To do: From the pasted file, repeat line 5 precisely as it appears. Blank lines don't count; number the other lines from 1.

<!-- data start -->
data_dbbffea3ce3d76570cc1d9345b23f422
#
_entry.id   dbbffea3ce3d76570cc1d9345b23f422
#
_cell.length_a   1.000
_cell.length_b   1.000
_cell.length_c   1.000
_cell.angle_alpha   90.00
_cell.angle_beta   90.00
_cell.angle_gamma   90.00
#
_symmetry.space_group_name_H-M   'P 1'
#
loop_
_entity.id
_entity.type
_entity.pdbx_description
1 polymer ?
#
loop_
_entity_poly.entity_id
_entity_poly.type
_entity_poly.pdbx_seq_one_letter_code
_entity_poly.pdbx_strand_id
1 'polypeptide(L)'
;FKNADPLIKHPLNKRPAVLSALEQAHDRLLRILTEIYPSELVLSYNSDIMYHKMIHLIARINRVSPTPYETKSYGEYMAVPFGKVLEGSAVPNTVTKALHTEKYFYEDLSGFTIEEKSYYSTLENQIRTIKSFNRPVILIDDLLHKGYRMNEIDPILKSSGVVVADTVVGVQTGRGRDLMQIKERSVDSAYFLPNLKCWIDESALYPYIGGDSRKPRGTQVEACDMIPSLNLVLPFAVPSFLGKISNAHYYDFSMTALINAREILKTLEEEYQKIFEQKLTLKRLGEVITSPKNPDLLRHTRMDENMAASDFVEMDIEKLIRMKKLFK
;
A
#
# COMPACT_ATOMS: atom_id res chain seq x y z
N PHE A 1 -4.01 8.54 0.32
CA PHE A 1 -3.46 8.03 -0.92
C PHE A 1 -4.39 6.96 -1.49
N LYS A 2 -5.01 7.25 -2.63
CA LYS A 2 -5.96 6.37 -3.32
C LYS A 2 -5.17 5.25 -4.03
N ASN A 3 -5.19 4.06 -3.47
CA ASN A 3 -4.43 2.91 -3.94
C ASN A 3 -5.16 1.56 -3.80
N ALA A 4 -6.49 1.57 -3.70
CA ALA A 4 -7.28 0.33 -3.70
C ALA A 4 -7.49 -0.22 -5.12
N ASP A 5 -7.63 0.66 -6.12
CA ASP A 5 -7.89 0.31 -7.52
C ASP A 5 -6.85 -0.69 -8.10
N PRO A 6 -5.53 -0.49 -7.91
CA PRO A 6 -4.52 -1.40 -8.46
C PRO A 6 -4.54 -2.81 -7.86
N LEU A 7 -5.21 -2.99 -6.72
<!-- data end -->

_cell.length_a   1.000